High Fashion to Amazon: You Can't Sit With Us

By Chandra Steele Features PCmag

Amazon Fashion last week lost its president, Cathy Beaudoin, who struggled to make the site a stylish fashion destination.

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In her five years at the helm of Amazon Fashion, Beaudoin put it on the path to becoming the top clothing retailer in the US. But the site had little clout in the world of high fashion. Amazon might have killed retail, but its reputation as a repository for basic ensembles is hard to shake. An unattractive site design doesn't help matters either.

Beaudoin did attempt a cinematic makeover scene. Amazon sponsored men's New York Fashion Week with the CFDA, it started the Style Code series, and produced The Fashion Show. None were runaway—or runway—successes. Men's Fashion Week is a poor shadow of its glamorous older sister, New York Fashion Week, Style Code is more QVC than Fashion Police, and The Fashion Show is a Project Runway wannabe with all the threads showing.

Sensing desperation, top fashion brands stayed away. Amazon Fashion attracted midrange brands like Michael Kors, but true luxury brands like LVMH—home to Louis Vuitton, Dior, and Fendi—did not mince words. "We believe the business of Amazon does not fit with LVMH full stop and it does not fit with our brands," LVMH CFO Jean-Jacques Guiony said in an investor call last year.

It's not just the coolness factor. Amazon's third-party selling structure means knock-offs abound, so many high-end brands refuse to do business there.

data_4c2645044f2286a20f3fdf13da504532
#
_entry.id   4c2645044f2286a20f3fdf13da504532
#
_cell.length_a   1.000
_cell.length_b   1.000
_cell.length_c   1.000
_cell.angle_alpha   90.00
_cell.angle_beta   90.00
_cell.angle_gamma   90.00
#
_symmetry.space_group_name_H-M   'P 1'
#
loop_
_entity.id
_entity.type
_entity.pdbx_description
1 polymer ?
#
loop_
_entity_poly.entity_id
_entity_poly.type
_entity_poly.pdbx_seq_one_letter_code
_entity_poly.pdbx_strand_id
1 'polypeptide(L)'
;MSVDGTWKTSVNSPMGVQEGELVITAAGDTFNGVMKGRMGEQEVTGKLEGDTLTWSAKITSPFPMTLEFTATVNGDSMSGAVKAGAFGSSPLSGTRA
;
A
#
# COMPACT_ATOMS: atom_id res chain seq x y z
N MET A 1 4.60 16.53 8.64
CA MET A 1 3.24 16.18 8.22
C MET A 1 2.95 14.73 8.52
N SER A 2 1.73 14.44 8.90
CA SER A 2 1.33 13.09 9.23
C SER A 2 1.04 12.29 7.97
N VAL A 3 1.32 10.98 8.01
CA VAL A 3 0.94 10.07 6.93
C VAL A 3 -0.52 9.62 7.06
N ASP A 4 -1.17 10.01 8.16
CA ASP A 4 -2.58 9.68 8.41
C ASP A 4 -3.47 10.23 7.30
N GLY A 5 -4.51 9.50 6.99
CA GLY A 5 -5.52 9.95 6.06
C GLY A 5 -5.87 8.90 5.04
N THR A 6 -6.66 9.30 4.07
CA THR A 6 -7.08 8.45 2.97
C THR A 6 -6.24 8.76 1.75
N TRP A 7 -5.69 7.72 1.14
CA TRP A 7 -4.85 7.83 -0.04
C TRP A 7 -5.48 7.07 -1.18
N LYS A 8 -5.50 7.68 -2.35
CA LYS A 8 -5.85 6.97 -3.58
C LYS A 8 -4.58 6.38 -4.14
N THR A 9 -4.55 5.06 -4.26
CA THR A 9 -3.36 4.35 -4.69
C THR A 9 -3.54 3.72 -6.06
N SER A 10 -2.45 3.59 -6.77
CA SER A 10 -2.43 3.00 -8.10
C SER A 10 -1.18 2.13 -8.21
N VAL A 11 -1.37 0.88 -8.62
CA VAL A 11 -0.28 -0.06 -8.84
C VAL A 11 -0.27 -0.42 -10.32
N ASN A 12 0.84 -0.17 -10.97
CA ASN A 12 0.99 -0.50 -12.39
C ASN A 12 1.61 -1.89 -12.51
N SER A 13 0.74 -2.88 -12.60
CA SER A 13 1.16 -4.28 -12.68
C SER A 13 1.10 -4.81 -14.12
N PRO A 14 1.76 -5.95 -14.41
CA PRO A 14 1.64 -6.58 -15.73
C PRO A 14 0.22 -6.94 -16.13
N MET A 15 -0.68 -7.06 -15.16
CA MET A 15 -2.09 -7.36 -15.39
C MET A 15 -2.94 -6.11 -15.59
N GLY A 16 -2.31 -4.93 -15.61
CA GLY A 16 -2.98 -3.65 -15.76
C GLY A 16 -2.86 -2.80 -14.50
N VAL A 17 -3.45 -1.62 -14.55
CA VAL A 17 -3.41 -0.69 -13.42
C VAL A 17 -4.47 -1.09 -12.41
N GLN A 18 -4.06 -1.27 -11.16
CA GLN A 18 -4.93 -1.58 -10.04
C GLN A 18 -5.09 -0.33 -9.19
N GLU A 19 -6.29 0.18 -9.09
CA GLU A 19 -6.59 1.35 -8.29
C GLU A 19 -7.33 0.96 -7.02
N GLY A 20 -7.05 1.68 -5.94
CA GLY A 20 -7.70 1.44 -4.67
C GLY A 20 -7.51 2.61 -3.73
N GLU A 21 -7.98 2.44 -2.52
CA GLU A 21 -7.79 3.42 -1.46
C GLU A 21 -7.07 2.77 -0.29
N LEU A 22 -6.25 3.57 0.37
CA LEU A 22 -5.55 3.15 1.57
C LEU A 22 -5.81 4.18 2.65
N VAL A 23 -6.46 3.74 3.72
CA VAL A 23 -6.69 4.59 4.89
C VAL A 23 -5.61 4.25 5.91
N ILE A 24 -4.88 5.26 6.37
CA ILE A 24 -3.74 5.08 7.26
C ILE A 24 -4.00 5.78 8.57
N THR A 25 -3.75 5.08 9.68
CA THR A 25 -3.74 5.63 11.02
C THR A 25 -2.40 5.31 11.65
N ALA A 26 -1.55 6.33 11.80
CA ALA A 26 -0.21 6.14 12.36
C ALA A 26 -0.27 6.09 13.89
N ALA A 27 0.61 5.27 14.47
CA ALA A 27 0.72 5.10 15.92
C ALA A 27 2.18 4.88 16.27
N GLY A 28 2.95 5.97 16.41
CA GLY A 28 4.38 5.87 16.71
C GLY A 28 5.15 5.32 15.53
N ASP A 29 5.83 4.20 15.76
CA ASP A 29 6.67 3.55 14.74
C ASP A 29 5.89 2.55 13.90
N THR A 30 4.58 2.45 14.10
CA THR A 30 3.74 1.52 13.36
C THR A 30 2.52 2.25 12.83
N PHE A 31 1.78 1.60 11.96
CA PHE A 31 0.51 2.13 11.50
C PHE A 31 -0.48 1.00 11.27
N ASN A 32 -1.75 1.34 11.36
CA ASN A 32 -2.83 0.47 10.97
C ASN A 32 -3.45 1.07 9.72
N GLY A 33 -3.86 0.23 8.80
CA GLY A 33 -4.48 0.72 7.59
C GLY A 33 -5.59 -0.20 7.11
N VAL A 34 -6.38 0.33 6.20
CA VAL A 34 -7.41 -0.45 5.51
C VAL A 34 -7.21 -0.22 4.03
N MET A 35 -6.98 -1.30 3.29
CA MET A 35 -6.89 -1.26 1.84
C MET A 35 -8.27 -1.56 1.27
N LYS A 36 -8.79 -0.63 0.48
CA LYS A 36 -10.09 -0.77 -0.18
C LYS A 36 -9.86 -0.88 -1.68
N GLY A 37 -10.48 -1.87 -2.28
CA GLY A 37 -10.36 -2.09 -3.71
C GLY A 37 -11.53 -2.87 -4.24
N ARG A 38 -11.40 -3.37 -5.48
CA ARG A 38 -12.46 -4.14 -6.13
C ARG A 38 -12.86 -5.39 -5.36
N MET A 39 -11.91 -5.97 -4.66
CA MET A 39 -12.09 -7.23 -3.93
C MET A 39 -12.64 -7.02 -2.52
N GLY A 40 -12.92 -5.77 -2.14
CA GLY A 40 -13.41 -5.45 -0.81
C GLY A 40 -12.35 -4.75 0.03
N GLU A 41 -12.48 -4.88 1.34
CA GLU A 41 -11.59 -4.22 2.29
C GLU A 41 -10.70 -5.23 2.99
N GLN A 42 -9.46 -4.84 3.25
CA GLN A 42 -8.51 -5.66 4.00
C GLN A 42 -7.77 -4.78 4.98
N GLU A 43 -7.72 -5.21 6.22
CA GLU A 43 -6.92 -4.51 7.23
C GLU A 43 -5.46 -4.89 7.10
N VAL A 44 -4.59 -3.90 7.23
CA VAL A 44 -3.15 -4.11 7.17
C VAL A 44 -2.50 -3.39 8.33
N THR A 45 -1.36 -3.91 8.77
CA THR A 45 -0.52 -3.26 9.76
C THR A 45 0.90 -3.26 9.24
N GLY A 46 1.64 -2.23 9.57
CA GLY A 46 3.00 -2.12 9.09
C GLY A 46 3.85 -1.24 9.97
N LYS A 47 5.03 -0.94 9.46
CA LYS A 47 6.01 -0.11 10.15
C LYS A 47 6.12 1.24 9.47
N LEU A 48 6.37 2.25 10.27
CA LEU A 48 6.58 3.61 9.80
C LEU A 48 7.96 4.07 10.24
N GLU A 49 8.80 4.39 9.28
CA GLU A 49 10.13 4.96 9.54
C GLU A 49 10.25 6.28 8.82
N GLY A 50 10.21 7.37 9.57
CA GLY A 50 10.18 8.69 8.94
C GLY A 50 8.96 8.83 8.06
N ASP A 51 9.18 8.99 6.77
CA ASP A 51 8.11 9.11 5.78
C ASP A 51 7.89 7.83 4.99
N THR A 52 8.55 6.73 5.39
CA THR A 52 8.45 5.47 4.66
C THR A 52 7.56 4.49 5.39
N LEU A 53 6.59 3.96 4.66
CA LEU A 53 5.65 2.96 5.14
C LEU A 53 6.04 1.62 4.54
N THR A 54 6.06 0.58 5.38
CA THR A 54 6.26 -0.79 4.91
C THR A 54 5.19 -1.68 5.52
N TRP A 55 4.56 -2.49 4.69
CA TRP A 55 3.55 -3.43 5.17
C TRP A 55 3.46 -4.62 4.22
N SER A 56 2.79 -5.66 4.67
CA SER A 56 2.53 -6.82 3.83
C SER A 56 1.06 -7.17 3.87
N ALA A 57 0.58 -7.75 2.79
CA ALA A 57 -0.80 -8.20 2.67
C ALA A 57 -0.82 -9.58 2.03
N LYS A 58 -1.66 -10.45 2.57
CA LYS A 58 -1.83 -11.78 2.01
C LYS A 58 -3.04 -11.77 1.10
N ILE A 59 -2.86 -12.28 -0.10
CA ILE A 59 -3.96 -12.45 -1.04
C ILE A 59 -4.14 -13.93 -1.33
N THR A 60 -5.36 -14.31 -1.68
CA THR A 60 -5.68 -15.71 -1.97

Without these brands to give it caché, Amazon is trying to win over customers with its own style savvy. But the Amazon Echo Look will likely only appeal to 90's girls who wish they had the closet from Clueless.

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With Beaudoin's departure, Amazon should embrace the fact that it doesn't have front-row status. It's never going to have the niche appeal of Barneys or the luxe look of Neiman Marcus. Instead, Amazon should set its sights on Macy's, the epitome of an American department store. Macy's sells a broad range of brands presented on straightforward display racks filled with a range of sizes. Nothing in a Macy's is intimidating or seems out of reach. That's the (non-high fashion) model Amazon should emulate.

This article originally appeared on PCMag.com.